New figures have revealed that children’s road safety television advertising has been axed due to re-prioritising budgets.
Television adverts that educate young children about road safety have been airing since the 1960’s in a bid to bring down the number of accidents that occur on UK roads. Many of the adverts have been iconic and have successfully taught young children about potential road dangers.
Freedom of Information figures requested by driving safety charity, Institute of Advanced Motorists (IAM), showed that road safety campaigning has been cut by 80% from £19 million in 2008-09 to just £3.57 million in 2012-13. It has also been confirmed that road safety television adverts will no longer be shown in England due to budget cuts.
Some of the £3.57 million budget will be spent on cyclist safety, child and teenager safety and research into young drivers. However, most of the budget will be spent on motorcycle campaigns and drink-drive campaigns.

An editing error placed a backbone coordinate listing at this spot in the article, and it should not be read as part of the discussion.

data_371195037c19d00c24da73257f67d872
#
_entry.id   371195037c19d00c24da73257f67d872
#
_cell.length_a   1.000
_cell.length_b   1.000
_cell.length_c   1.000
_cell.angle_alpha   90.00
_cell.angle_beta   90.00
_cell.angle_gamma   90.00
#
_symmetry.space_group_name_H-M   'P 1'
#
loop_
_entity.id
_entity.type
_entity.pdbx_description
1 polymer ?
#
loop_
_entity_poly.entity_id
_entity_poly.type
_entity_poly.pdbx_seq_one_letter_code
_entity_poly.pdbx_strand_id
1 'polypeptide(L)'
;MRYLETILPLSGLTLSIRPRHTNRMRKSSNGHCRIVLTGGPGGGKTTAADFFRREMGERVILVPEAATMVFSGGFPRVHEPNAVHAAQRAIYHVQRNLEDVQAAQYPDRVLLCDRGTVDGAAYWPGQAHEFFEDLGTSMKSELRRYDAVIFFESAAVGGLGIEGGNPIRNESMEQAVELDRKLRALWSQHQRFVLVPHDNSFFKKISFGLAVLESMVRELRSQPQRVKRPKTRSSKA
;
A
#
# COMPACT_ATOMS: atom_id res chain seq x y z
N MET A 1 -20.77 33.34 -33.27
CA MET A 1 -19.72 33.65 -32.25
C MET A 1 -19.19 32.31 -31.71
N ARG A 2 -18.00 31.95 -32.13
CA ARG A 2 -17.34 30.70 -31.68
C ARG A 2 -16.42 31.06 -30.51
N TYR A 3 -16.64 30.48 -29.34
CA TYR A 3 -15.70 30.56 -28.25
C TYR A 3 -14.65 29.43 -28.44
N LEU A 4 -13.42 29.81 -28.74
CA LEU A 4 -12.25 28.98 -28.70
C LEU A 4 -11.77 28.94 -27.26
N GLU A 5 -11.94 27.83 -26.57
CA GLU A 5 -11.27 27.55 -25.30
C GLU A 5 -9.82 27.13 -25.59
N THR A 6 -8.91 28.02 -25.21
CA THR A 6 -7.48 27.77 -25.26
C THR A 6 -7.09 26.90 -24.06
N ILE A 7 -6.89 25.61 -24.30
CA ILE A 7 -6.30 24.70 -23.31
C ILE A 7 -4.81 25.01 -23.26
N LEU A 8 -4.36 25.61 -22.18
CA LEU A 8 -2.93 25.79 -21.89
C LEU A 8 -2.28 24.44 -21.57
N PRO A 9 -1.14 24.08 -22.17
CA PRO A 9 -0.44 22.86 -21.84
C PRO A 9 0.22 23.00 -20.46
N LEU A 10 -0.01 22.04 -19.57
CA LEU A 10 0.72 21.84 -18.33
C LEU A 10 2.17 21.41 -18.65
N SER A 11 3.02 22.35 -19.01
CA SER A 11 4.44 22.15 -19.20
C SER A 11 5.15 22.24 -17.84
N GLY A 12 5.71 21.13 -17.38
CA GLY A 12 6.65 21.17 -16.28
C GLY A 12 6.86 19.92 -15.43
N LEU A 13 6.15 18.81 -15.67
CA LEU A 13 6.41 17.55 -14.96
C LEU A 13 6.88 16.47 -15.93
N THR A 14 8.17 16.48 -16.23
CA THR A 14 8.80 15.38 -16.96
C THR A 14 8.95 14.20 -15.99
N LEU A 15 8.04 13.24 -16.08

The news of the adverts being axed has angered organisations such as IAM and RAC as they believe public awareness programmes have reduced the amount of pedestrians that are killed on UK roads.
IAM director of policy Neil Greig said: “Right across the public sector road safety is being cut too hard and too quickly, despite the huge returns on investment.
“One life saved, saves the economy £1.7 million. £53,000 is a derisory amount to spend on national cycle safety campaigns. Until we have the right roads infrastructure in place, publicity and education campaigns are one of the few tools we have to help us save cyclists lives.
“£78,000 for children’s safety campaigns is virtually insignificant. If the government is serious about safety for these groups, these amounts must be increased. “
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By Amanda Bainbridge